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Modeling Conclusions Concentrations

  • Model to Monitor Comparison poor in many cases

    • mostly the monitored values were higher then modeled values

    • indicates that not all sources may have been identified or that the emission rates or source parameters may not be accurate

  • Local sources were found to be significant contributors to the model-predicted concentrations of chromium, manganese and nickel at the monitor locations, thus indicating that they are also likely contributors to the actual monitored concentrations.

  • In general, the large coal burning power plants located more than 50 kilometers from Chattanooga were not found to be significant contributors to the model-predicted concentrations at the monitor locations.

  • No large, local sources of arsenic emissions were found and the modeling did not show major contributions from the distant sources. Therefore, the primary sources of the elevated monitored levels of arsenic are unknown.

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Modeling Conclusions Concentrations

  • A detailed uncertainty analysis has not been conducted for this modeling study

  • As with any modeling study, there are many potential sources of uncertainty in the modeling

    • emissions inventory data

    • representativeness of the meteorological data

    • the model’s ability to appropriately represent the complex terrain in the Chattanooga area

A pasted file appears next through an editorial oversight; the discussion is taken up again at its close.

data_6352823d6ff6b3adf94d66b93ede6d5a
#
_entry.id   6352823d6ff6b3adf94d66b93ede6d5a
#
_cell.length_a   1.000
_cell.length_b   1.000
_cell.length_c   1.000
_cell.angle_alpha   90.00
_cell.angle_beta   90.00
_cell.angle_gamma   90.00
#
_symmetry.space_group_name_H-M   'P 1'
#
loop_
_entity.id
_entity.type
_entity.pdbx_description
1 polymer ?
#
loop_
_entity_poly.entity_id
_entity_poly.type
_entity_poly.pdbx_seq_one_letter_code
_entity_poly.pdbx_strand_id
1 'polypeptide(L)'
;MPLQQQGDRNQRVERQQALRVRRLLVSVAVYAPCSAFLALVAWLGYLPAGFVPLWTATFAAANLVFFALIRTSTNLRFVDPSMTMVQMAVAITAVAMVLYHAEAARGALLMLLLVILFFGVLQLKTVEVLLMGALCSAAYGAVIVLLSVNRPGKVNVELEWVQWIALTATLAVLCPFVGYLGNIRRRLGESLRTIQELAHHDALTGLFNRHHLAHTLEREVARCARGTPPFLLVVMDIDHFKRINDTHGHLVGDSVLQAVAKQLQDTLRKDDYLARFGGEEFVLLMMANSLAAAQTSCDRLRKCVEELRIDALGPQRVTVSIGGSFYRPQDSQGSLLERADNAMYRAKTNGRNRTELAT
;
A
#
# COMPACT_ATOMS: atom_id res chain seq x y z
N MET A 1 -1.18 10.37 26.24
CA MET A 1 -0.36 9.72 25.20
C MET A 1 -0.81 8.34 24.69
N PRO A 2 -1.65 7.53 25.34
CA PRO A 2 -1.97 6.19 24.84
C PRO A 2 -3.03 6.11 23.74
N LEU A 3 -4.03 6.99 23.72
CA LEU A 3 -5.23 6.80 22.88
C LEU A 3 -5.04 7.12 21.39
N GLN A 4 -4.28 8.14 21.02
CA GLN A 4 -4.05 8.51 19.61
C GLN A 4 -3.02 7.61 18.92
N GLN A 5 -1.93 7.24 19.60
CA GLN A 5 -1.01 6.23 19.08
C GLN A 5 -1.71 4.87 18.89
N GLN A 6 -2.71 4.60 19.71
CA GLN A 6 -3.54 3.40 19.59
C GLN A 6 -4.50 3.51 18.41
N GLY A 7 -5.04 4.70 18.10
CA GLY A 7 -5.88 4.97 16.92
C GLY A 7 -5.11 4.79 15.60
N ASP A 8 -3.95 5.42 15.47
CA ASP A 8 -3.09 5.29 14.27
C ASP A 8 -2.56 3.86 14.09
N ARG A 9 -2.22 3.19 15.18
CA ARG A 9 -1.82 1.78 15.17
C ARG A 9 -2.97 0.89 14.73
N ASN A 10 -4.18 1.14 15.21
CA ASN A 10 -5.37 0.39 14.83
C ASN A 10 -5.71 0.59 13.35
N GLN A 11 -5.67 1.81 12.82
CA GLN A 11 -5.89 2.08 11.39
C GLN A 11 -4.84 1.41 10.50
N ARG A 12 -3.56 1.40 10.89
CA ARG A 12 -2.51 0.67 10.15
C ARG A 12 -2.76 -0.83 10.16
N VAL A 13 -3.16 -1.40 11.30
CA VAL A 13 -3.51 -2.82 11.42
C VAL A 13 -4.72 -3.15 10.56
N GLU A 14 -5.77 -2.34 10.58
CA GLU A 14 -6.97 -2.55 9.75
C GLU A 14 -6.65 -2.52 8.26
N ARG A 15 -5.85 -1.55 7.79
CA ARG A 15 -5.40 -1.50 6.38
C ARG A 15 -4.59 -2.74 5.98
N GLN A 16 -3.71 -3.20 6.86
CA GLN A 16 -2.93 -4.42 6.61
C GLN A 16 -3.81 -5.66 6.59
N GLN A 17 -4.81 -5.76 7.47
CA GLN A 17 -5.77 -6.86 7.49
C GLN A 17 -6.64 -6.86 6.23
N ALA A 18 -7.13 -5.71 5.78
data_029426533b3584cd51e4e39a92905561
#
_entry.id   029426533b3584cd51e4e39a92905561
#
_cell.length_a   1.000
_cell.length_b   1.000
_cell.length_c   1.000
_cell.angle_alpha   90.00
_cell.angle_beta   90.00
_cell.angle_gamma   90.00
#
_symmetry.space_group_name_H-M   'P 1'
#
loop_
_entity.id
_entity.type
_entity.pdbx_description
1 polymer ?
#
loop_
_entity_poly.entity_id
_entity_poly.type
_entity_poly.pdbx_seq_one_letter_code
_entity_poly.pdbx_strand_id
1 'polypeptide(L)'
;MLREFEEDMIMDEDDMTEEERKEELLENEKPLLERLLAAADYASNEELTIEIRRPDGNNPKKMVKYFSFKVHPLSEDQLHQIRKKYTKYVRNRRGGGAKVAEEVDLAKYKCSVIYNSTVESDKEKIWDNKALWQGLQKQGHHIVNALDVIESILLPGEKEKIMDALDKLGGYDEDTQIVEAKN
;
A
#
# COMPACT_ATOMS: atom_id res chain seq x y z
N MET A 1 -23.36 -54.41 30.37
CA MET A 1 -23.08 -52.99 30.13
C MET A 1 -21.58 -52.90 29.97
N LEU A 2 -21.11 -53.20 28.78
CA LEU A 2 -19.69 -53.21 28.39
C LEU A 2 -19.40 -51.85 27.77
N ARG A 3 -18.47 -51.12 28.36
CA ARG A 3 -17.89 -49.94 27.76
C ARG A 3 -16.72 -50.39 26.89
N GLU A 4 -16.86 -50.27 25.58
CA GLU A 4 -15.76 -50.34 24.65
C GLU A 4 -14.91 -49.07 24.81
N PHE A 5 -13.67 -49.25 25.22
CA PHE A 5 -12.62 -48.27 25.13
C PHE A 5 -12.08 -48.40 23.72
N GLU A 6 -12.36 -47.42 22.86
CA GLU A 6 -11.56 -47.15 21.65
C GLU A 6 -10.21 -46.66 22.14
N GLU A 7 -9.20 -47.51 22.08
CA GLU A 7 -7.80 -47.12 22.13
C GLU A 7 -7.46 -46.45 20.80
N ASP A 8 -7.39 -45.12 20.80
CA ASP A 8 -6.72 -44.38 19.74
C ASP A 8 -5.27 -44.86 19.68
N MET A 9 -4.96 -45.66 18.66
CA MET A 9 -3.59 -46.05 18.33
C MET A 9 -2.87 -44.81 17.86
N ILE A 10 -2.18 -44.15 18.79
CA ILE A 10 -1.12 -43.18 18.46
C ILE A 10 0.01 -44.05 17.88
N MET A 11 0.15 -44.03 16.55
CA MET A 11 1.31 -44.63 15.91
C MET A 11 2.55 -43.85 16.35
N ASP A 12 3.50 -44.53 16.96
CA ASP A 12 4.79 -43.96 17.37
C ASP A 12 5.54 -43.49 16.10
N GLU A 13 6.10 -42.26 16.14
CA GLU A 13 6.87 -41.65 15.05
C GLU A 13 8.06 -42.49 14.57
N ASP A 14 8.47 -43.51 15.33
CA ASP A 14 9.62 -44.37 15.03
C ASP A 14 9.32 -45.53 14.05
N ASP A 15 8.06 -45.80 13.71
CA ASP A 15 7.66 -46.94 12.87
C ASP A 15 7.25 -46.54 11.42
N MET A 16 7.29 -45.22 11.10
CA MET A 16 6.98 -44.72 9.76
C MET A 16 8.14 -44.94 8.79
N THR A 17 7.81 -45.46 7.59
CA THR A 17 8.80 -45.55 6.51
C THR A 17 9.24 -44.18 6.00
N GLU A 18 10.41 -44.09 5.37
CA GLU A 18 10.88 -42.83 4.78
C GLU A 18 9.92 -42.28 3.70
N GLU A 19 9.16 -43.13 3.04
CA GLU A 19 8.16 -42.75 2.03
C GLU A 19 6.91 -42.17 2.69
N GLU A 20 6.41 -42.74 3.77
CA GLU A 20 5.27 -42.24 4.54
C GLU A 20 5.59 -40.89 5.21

• appropriateness of the options selected when running the model

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CALPUFF Lessons Learned Concentrations

  • Takes a significant amount of time to learn how to run CALPUFF

  • Preparing the model inputs is resource intensive (especially CALMET met preprocessor)

  • MANY options are available for CALMET and CALPUFF Model Inputs – some require expertise of an experienced modeler

    • FAQ section of Earth Tech’s CALPUFF website is a helpful resource (

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CALPUFF Lessons Learned Concentrations

  • Didn’t have MM5 data for the time period of interest, so surface and upper-air data from multiple meteorological stations were used

    • Had to develop a program to convert the Integrated Surface Hourly surface data (ISHD) to a format CALMET could accept (CD-144 or SAMSON CD format)

    • Also filling data gaps in the FSL upper-air data was time consuming

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Conclusion Concentrations

  • Project was a good learning experience for me

  • I have much left to learn about using CALPUFF